Hood was convicted of the offense of armed robbery and sentenced to 12 years' imprisonment. He made a motion for a new trial, which, as amended, was overruled, and he appealed. In this court he complains only of the overruling of his motion to suppress evidence and of the overruling of the general grounds of his motion for a new trial.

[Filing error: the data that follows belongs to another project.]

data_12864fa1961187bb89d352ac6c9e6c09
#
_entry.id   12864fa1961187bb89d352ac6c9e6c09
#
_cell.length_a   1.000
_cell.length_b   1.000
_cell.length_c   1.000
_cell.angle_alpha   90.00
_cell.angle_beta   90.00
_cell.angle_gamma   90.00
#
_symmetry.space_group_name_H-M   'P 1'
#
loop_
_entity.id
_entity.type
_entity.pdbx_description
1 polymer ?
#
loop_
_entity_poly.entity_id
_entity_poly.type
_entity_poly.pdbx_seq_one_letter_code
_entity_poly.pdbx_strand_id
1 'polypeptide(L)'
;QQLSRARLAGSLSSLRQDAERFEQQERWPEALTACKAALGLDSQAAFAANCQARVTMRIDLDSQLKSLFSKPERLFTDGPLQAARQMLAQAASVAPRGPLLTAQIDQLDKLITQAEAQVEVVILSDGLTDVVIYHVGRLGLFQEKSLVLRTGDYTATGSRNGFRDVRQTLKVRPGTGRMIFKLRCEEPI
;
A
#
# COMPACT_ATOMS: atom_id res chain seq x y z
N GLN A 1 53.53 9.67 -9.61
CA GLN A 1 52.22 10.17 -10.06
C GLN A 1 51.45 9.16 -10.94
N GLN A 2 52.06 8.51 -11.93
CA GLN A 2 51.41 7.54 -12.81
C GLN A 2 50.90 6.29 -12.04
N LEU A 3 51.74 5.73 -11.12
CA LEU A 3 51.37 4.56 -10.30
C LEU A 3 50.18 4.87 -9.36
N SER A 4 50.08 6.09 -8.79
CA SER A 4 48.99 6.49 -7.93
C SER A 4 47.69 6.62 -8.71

2. With respect to the sufficiency of the evidence to authorize the conviction, it is sufficient to say that there is no merit in appellant's contention in this regard. He contends that his conviction was based wholly on circumstantial evidence, but this is not true. Witnesses positively identified the appellant as one of those present at the scene of the robbery with which he was charged. Though the witnesses did not see a gun in his possession, the evidence shows that he stood inside the front of the store being robbed with his hands in his pockets and waited until the other participants had departed, when he thereupon turned and left the store and after walking a short distance broke into a run, following generally the route taken by the other perpetrators of the robbery. This was direct evidence of his participation in the robbery as a lookout, and was clearly sufficient to authorize the jury to convict him when those facts are taken together with the other proven facts. The evidence authorized the verdict, and no error of law appearing, the trial court did not err in overruling appellant's motion for a new trial.